As to why I’m particularly interested in writing for kids, I don’t know if I ever set out to write middle grade or write young adult. It was just that my first 18 years were when I had the most time to read and write. So with that gap where I wasn’t writing as much in college, when I returned to writing, what I remembered was young adult novels and middle grade novels. So I was just capturing the feeling of me being a teen again and writing those kinds of stories again.
But now I really love writing mostly for kids. It’s almost like an emotional release for me because I’m able to look back on my teen years. And I’m still a young-ish adult, so I feel like when I write for an adult audience, I don’t have as much to say. But for kids and teens, I’ve been there, I’ve been in their shoes, and I have a lot to tell them. That’s how I think of my writing — me imparting the messages that I’ve learned on to the younger generations. I just think kids and teens are so smart, and we don’t give them enough credit for that.
And I think literature that’s written for younger audiences is just more fun. A lot of adult literature takes itself very seriously, and I think there’s a great market for that. But as someone who doesn’t take herself seriously all the time, I just think it’s fun to be able to experiment more within genres, which kid lit lets you do.
Were there any authors that particularly inspired you, or did you have any important mentors that helped you along this journey?
Right off the bat, I would say Rick Riordan. The “Percy Jackson” series was the series that I grew up with. I remember “Book One: The Lightning Thief” came out when I was in sixth grade, and Percy was in sixth grade, and every year, there was another Percy Jackson book. So I just grew up with him.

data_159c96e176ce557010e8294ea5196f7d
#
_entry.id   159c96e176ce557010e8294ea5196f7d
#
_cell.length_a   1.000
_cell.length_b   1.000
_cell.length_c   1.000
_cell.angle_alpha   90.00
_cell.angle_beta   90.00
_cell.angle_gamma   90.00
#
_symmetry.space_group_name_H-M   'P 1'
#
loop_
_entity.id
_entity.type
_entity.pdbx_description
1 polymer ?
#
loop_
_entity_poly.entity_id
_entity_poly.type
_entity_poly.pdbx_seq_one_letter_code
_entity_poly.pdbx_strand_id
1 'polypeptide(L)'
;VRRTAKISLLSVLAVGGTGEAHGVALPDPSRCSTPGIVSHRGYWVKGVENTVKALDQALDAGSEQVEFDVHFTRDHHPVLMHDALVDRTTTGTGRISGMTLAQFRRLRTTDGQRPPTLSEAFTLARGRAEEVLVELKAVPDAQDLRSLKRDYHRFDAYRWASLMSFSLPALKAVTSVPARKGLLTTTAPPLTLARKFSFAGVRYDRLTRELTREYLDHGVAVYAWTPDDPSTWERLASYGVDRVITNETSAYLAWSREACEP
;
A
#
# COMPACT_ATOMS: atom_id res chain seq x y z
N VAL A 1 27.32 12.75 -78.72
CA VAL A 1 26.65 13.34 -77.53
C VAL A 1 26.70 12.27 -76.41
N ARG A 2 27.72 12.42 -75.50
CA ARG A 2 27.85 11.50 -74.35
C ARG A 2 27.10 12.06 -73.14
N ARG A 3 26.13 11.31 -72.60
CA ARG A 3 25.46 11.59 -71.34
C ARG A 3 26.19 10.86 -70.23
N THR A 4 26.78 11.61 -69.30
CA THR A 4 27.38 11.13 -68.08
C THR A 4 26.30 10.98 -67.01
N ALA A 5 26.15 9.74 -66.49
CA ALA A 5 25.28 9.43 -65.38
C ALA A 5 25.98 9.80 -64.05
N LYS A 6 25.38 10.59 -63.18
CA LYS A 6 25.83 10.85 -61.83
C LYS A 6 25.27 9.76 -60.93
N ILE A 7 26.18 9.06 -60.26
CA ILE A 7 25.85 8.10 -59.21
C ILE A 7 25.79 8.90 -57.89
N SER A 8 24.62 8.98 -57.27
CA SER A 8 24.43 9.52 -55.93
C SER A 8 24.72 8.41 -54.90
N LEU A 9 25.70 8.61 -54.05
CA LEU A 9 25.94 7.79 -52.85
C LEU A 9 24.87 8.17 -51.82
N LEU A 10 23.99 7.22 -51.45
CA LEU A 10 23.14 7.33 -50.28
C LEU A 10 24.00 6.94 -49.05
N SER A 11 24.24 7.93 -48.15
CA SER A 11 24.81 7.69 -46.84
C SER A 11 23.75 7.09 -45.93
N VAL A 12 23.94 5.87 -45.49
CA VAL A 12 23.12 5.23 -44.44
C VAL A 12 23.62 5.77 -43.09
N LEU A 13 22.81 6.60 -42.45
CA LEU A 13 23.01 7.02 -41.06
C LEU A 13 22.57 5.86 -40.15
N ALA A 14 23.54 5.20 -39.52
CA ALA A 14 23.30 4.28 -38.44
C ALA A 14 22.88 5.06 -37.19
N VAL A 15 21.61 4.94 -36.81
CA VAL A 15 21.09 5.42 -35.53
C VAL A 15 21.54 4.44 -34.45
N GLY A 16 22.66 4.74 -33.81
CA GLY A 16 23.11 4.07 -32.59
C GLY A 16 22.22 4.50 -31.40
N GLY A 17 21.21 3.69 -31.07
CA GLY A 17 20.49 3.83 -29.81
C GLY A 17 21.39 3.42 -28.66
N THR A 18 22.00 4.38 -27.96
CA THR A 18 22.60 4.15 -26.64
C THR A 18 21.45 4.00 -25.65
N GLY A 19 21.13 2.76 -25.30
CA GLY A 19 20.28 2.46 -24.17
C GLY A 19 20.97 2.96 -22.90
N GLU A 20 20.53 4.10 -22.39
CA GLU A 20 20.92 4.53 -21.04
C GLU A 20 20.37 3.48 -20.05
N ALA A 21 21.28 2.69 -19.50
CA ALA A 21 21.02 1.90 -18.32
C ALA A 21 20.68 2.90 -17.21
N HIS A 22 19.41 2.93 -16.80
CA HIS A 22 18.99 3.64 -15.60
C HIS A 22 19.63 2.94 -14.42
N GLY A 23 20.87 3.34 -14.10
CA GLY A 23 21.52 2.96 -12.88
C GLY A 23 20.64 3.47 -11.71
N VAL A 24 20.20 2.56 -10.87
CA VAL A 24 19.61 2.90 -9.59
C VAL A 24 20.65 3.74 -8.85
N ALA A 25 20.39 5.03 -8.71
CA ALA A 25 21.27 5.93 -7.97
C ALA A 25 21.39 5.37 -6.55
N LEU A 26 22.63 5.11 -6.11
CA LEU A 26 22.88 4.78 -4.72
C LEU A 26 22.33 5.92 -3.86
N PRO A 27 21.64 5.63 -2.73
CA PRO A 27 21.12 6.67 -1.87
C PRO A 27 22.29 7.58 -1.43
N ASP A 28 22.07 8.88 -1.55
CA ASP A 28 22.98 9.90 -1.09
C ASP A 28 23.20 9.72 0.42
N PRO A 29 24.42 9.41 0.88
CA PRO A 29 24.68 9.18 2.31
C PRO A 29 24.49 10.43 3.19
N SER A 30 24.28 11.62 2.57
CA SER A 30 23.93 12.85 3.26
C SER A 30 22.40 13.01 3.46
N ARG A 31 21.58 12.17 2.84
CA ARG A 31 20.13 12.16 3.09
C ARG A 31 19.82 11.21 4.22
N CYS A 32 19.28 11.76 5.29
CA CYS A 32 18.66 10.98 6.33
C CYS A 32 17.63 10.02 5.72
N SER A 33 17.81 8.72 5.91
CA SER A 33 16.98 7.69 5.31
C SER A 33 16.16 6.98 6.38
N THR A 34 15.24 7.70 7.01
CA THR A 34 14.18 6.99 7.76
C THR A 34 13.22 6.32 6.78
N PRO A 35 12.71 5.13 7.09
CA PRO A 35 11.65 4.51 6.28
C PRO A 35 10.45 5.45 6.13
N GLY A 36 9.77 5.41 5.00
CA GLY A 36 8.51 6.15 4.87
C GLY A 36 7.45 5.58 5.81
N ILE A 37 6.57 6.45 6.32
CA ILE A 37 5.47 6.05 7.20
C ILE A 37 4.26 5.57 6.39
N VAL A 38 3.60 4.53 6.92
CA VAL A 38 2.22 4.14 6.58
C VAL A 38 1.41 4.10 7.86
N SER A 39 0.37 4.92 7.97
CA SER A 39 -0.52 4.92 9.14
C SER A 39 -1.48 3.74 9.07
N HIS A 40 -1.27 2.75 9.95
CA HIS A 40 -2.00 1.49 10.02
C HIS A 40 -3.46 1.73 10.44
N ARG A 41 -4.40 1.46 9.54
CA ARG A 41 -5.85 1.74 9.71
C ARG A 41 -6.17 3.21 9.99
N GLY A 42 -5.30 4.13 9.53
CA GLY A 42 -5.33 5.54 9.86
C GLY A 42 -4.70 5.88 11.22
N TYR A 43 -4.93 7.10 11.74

And I debuted with a middle grade fantasy series that we compared to Percy Jackson because there’s a lot of mythology and magic and a quest narrative.
And right now, I feel like kid lit is having a really great moment where there are a lot more authors of Color who are emerging now. I didn’t have that as much back then. So a lot of my fellow debut authors really inspired me a lot. Amélie Wen Zhao, who published the “Blood Heir Trilogy,” we came up at the same exact time, and she’s really inspired me a lot with her writing. And Tomi Adeyemi, who wrote “Children of Blood and Bone.”
It’s just really great to see how wide of an audience their work is reaching because it’s showing how much people really want diverse stories. And I also have to shout out Lisa Yee, who wrote the Stanford Wong and Millicent Min books. I feel like those titles aren’t as well known because they came out before publishing realized, “Oh, we should invest in books by people of Color.” But they were the very first kid lit books I saw with Asian American characters on the cover, and that really impacted me. I still remember being in the library as a teen and just being shocked to see a cover with Asian people on it.
What was it like developing your voice as a writer and then trying to use that voice to break into the publishing market — particularly as a young woman of Color and one that writes primarily about non-white characters?
When I was doing writing assignments as a kid, I was always told by my teachers, “Your voice and style is the strongest part of your writing.” Plot wasn’t really there — I don’t know what else might not have been there — but they always said my voice and style were very strong.
And I think I just always held very strongly to my voice. I don’t really hold back, which I think some people don’t really appreciate, but I don’t sugarcoat. I just tell it as it is, I tell the world as I see it, and that means exposing some more difficult truths. Especially with my young adult novel, “How I Fell Apart,” that meant critiquing our school system and critiquing the way that these systems are set up to push students to their limits and disregard their mental health, and how toxic it is for students of Color, especially.